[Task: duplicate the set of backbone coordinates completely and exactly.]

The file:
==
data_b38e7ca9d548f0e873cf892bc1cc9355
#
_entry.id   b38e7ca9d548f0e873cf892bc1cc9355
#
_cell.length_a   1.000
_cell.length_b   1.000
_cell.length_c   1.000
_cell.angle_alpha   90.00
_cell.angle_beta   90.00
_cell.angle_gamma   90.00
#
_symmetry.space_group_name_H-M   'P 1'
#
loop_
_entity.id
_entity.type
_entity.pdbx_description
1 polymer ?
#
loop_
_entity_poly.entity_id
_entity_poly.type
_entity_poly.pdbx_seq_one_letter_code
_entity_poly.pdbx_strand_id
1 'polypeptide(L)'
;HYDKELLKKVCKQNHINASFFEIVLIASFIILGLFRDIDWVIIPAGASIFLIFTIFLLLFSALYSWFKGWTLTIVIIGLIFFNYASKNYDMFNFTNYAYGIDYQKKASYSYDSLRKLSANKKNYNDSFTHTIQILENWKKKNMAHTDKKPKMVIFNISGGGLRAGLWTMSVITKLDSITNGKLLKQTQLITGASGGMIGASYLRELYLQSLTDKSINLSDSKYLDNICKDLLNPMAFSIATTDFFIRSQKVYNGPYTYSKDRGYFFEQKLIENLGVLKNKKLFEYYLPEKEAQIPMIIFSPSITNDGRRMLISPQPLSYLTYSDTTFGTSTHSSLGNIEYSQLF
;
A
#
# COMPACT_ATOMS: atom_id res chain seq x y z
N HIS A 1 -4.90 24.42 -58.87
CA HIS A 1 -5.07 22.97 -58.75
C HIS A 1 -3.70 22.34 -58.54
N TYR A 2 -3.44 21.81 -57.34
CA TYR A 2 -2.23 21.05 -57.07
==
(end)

data_b38e7ca9d548f0e873cf892bc1cc9355
#
_entry.id   b38e7ca9d548f0e873cf892bc1cc9355
#
_cell.length_a   1.000
_cell.length_b   1.000
_cell.length_c   1.000
_cell.angle_alpha   90.00
_cell.angle_beta   90.00
_cell.angle_gamma   90.00
#
_symmetry.space_group_name_H-M   'P 1'
#
loop_
_entity.id
_entity.type
_entity.pdbx_description
1 polymer ?
#
loop_
_entity_poly.entity_id
_entity_poly.type
_entity_poly.pdbx_seq_one_letter_code
_entity_poly.pdbx_strand_id
1 'polypeptide(L)'
;HYDKELLKKVCKQNHINASFFEIVLIASFIILGLFRDIDWVIIPAGASIFLIFTIFLLLFSALYSWFKGWTLTIVIIGLIFFNYASKNYDMFNFTNYAYGIDYQKKASYSYDSLRKLSANKKNYNDSFTHTIQILENWKKKNMAHTDKKPKMVIFNISGGGLRAGLWTMSVITKLDSITNGKLLKQTQLITGASGGMIGASYLRELYLQSLTDKSINLSDSKYLDNICKDLLNPMAFSIATTDFFIRSQKVYNGPYTYSKDRGYFFEQKLIENLGVLKNKKLFEYYLPEKEAQIPMIIFSPSITNDGRRMLISPQPLSYLTYSDTTFGTSTHSSLGNIEYSQLF
;
A
#
# COMPACT_ATOMS: atom_id res chain seq x y z
N HIS A 1 -4.90 24.42 -58.87
CA HIS A 1 -5.07 22.97 -58.75
C HIS A 1 -3.70 22.34 -58.54
N TYR A 2 -3.44 21.81 -57.34
CA TYR A 2 -2.23 21.05 -57.07